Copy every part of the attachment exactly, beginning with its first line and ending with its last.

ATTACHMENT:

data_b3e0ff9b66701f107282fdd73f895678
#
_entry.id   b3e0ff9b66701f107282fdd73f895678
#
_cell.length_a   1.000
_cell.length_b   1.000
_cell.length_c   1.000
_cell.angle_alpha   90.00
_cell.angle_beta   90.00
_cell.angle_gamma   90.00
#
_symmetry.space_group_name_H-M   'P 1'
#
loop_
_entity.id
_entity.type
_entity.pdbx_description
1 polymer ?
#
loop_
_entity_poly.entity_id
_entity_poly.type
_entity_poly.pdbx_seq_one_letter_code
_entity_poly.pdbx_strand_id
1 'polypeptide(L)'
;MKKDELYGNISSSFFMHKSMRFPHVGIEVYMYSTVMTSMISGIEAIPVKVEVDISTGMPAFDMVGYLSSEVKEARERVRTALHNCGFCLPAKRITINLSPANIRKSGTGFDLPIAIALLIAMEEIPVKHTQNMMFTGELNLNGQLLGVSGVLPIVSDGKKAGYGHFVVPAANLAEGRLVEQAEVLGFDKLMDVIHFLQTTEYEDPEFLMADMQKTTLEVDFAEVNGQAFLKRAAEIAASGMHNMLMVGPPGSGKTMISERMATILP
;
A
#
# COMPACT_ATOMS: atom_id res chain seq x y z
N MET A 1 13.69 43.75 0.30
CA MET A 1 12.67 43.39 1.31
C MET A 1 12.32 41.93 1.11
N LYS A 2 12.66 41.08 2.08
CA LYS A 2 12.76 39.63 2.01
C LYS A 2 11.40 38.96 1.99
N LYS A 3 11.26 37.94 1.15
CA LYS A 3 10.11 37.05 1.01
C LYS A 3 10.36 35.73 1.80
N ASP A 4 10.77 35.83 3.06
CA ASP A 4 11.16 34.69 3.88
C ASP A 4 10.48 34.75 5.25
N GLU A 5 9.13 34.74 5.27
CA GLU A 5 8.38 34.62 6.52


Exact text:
data_b3e0ff9b66701f107282fdd73f895678
#
_entry.id   b3e0ff9b66701f107282fdd73f895678
#
_cell.length_a   1.000
_cell.length_b   1.000
_cell.length_c   1.000
_cell.angle_alpha   90.00
_cell.angle_beta   90.00
_cell.angle_gamma   90.00
#
_symmetry.space_group_name_H-M   'P 1'
#
loop_
_entity.id
_entity.type
_entity.pdbx_description
1 polymer ?
#
loop_
_entity_poly.entity_id
_entity_poly.type
_entity_poly.pdbx_seq_one_letter_code
_entity_poly.pdbx_strand_id
1 'polypeptide(L)'
;MKKDELYGNISSSFFMHKSMRFPHVGIEVYMYSTVMTSMISGIEAIPVKVEVDISTGMPAFDMVGYLSSEVKEARERVRTALHNCGFCLPAKRITINLSPANIRKSGTGFDLPIAIALLIAMEEIPVKHTQNMMFTGELNLNGQLLGVSGVLPIVSDGKKAGYGHFVVPAANLAEGRLVEQAEVLGFDKLMDVIHFLQTTEYEDPEFLMADMQKTTLEVDFAEVNGQAFLKRAAEIAASGMHNMLMVGPPGSGKTMISERMATILP
;
A
#
# COMPACT_ATOMS: atom_id res chain seq x y z
N MET A 1 13.69 43.75 0.30
CA MET A 1 12.67 43.39 1.31
C MET A 1 12.32 41.93 1.11
N LYS A 2 12.66 41.08 2.08
CA LYS A 2 12.76 39.63 2.01
C LYS A 2 11.40 38.96 1.99
N LYS A 3 11.26 37.94 1.15
CA LYS A 3 10.11 37.05 1.01
C LYS A 3 10.36 35.73 1.80
N ASP A 4 10.77 35.83 3.06
CA ASP A 4 11.16 34.69 3.88
C ASP A 4 10.48 34.75 5.25
N GLU A 5 9.13 34.74 5.27
CA GLU A 5 8.38 34.62 6.52